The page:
This page, chrome://net-internals/#dns, also known as net internals DNS, is a NetLog event steam visualization tool. This tool can be used to view both the real-time log or also load post-dated NetLog dumps. For those who don’t know about NetLog dumps, it is a file that keeps the browser’s network-related events and state. This file also helps in troubleshooting and debugging problems in Chrome.
The same goes for Chrome://net-internals/#dns mobile.
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4 Solutions to Fix chrome://net-internals/#dns Error Issue on Your Computer
If you have completed all these steps and chrome //net-internals/#dns mobile still doesn’t work for you, then you may need to try a few solutions listed here to fix the error.
1. Use of Command Prompt to Clear DNS Cache
- Open the Start Menu and search for Command Prompt.
- Click on ‘run as administrator’ to open the command prompt.
- Then you need to type the following command and press Enter.
- After that, type in the following commands to flush your DNS cache, and renew your IP address and press Enter after each command.
Once you’ve followed these commands to the letter, the computer will release the current IP address. After that, you need to head back to the Chrome browser to check if chrome://net-internals/#dns is working or not.
2. Restarting the DNS Service on Your PC
To restart the DNS service on a PC, you can use the command prompt and follow a set of instructions. Let’s look at what you should do to restart the DNS on your PC.
- First, you need to open the command prompt as we’ve done in the previous step.
- Now, you need to type in the following commands, and press Enter after each command.
“net stop dnscache”
“net start dnscache”
It will restart the DNS service on your PC.
3. Chrome Flags
You may have tried a few new things/features from Chrome through Flags. If so, it can cause a hindrance to DNS. So, you need to reset the Chrome flags to disable those features and get your browser to the default mode. Let’s see how you can reset Chrome flags.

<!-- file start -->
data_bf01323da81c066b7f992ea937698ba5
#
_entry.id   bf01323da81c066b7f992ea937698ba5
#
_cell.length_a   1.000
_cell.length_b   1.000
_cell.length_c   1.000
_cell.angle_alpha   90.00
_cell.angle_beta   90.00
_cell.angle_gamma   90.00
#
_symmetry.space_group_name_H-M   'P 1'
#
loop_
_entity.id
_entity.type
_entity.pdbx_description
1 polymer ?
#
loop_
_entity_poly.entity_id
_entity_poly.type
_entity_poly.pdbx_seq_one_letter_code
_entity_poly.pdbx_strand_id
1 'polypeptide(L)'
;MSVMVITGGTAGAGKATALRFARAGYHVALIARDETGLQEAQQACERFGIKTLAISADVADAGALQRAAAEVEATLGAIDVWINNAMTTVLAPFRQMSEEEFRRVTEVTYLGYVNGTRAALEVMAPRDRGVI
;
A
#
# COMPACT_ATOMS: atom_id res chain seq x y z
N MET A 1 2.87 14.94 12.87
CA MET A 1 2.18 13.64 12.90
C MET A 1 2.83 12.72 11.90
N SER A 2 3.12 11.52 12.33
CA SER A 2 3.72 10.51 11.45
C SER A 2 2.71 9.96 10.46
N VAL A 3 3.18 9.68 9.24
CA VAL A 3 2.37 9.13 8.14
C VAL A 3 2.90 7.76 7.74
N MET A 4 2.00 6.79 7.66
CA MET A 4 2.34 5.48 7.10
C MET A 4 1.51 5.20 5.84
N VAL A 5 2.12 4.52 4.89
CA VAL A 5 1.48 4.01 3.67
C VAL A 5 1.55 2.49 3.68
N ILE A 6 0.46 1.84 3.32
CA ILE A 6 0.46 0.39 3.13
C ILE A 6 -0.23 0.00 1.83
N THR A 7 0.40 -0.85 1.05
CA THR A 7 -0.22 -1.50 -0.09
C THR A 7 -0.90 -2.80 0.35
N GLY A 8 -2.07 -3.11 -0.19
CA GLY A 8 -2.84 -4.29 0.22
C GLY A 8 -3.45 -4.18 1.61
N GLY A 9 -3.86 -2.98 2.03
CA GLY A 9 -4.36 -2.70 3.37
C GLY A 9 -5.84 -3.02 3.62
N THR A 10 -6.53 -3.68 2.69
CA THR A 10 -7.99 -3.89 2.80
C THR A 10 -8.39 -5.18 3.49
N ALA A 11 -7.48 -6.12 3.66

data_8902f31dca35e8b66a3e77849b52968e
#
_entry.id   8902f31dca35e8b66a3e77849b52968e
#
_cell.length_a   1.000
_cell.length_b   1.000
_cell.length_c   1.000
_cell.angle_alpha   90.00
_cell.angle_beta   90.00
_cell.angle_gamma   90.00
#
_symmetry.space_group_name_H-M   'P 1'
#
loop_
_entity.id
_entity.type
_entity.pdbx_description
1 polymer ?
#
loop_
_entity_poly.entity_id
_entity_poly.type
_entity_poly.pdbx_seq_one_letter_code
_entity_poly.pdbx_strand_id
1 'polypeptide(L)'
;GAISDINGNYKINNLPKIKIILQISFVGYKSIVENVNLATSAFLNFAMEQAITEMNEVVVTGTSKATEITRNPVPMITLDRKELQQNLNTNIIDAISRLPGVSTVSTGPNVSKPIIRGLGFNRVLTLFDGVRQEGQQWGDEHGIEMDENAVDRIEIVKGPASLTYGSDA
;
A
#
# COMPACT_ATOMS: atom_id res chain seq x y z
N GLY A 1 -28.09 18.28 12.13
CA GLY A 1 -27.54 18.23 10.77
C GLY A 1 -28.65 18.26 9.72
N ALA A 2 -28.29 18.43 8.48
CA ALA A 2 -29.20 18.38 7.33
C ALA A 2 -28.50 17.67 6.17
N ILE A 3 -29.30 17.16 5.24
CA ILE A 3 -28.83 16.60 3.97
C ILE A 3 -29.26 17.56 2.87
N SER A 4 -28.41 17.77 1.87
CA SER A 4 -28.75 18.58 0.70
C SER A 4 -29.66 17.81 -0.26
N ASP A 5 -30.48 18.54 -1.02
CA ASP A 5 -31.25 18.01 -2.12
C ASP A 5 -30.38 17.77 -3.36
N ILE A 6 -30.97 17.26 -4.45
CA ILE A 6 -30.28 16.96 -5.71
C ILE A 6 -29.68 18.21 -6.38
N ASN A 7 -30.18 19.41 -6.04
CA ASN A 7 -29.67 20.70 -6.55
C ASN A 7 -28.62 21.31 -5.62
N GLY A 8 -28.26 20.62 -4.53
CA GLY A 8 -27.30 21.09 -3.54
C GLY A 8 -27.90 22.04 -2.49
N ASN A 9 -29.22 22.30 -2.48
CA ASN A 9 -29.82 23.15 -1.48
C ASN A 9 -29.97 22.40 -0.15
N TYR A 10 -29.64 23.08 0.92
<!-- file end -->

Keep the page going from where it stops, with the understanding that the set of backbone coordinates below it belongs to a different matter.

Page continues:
It’s pretty easy, first, you need to open the Chrome browser, type in “Chrome://flags” in the URL bar and hit Enter. After that, you need to click on the “Reset all” button located at the corner. Check the image below for reference.
To make these changes, you need to close the current Chrome session and restart the browser.
4. When Nothing Works
Well, if you’ve tried all these methods and nothing seems to be working for you, then there is the option of a complete reset. By complete reset, I mean uninstalling the browser and then reinstalling it.
One thing you need to ensure that you are using the latest version of these browsers to avoid any issues.
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We hope this guide proves to be a useful one and you are able to resolve your Chrome net internals DNS problem on your browser. For more such articles, read our blogs and educate yourself.
People Also Ask
Ans: To clear your DNS history, you have to open your Command Prompt and type ‘ipconfig /flushdns’. This will clear the DNS history on your PC or laptop.
Ans: Net internals 1 DNS is a feature on all chromium-based browsers to clear the DNS host cache of the browser.
Ans: Yes, you can view your DNS cache. To view it, open the command prompt and type in ‘ipconfig /displaydns’, then press Enter.
Ans: For this, you need to open your Chrome browser and type in ‘chrome://net-internals/#dns’ in the URL bar, then hit Enter.
Ans: The DNS cache is a temporary database that houses information regarding previously visited websites. It is used to quickly refer to a website when the computer is trying to connect to a website on the internet.